Interviews / TV

Lee Robinson Illuminates Historical Black Queer Experiences in “A League of Their Own”

Lee Robinson (he/him, they/them) came of age well aware he was cut from a different cloth. “I grew up in a small town in Kentucky and I knew as a young person that I was different. I didn’t really know what I was, but I knew that I was different. I knew that I wasn’t like my sisters. My body was the same, but I didn’t feel that way on the inside. We were a religious family. It was challenging because of the different identities – being Black and being queer in a small town in Kentucky. The work that I do as an actor and the visibility is so important. I’ve been reflecting on growing up and what it was like with religion and being a person of color and being queer,” they reflect. Lee has found a way to celebrate their multiplicity of identities on screen and use their roles to generate necessary dialogues. “I think about my art and I always bring up this role that I had an opportunity to play recently in Lena Waithe’s Twenties. I played the character Reverend Ty Harmon, and it was a reverend who was non-binary in the Black church. And the reverend’s job was to address some things around identity through marriage counseling for two of the major characters. The thing that happened that was so powerful was that there were all of these conversations that were happening in Black and brown communities about me as a non-binary character and actor portraying this reverend in the black church. There were so many people saying, ‘Wow, this is important. We don’t see this enough. It’s important to see this more.’ I even had my own family members like distant aunts and uncles saying that they saw the episode and it was really important and they wanted to talk about it a little bit more. To be able to play that role in such a great show was amazing.”

He feels honored to use his work to spotlight the often forgotten truth that trans and non-binary people have always been here. This reminder is more urgent than ever given the constant escalation of violence against Black trans women in particular. “It’s nothing new that we’ve been in the world for a very long time. This idea of normalizing and raising awareness is so important. My experience in Black and brown communities is being trans and non-binary, there’s an erasure of that. It’s like you don’t exist and you shouldn’t exist. I was speaking earlier today about the violence against specifically trans Black women and trans women of color. Hopefully some of these conversations we’re having in a very public way can encourage folks to have dialogue with themselves and each other around the values and how the violence is devastating to the community. How can we be more aware and protect each other and protect people? How can we lean into that conversation a little bit more and change minds, change hearts, change what’s happening in the world, you know?”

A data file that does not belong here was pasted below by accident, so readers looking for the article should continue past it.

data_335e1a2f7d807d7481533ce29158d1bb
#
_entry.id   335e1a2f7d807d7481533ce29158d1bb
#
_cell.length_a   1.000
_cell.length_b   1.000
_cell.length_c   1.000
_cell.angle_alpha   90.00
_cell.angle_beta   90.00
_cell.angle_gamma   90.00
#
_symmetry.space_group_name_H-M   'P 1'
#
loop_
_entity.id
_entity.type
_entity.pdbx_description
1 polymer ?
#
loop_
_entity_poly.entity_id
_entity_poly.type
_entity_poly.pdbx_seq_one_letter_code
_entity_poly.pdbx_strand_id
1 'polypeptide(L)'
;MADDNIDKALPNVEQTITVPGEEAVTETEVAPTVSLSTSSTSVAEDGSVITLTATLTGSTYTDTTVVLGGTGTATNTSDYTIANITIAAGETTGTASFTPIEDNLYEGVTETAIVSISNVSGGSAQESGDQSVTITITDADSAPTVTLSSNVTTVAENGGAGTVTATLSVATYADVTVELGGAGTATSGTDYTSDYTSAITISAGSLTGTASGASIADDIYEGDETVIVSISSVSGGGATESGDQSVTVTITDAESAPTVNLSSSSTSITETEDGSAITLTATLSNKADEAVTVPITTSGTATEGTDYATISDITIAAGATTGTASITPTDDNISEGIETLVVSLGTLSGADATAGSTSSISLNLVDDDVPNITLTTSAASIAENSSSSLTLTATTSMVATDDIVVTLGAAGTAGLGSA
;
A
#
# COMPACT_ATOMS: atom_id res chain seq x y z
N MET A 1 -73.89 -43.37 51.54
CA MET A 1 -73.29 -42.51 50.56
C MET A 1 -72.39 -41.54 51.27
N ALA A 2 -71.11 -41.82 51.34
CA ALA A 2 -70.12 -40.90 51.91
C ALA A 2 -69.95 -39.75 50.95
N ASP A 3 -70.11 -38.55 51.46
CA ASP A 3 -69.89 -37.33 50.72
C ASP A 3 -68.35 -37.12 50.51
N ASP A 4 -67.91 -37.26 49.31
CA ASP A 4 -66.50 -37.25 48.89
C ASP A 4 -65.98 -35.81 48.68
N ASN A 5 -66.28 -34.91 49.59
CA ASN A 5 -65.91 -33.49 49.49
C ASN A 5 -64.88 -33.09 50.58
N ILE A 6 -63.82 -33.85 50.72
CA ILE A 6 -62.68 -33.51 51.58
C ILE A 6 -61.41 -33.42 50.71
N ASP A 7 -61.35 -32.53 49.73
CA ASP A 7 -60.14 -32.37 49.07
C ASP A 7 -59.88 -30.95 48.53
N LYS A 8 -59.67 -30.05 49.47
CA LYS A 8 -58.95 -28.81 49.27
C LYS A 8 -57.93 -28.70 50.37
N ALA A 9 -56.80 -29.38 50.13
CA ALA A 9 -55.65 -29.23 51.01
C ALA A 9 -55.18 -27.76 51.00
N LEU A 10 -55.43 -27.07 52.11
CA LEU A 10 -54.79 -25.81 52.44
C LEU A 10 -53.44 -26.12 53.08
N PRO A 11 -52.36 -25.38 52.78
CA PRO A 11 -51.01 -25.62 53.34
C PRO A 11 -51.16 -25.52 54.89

Though society must grapple with this reality, Lee is eager to spotlight queer and trans joy. Playing Bertie Hart in A League of Their Own has allowed them to do just that. “Something about A League of Their Own that’s really, really powerful is that there are challenges, right? We’re talking about identity and within most identities there’s challenges, there’s hardship, there’s trauma. There are all of these things that can be challenging and that can be hard when we’re talking about specific identities. How personally I move through the world can be really hard. It can be challenging. There can be a lot of hardship. But there’s also joy. And I want to make sure that I talk about the joy as much as I talk about the other stuff. That’s something that’s really cool about being a part of A League of Their Own is that the show is tackling some topics that maybe weren’t tackled before. That’s always been the goal from the moment I sat down and had some conversations with writers. We also wanna talk about joy. We also wanna show these moments of joy that are happening. I think it’s really important to also highlight the joy and happiness, the beautiful things that also happen in our lives because we can exist in both of those places.”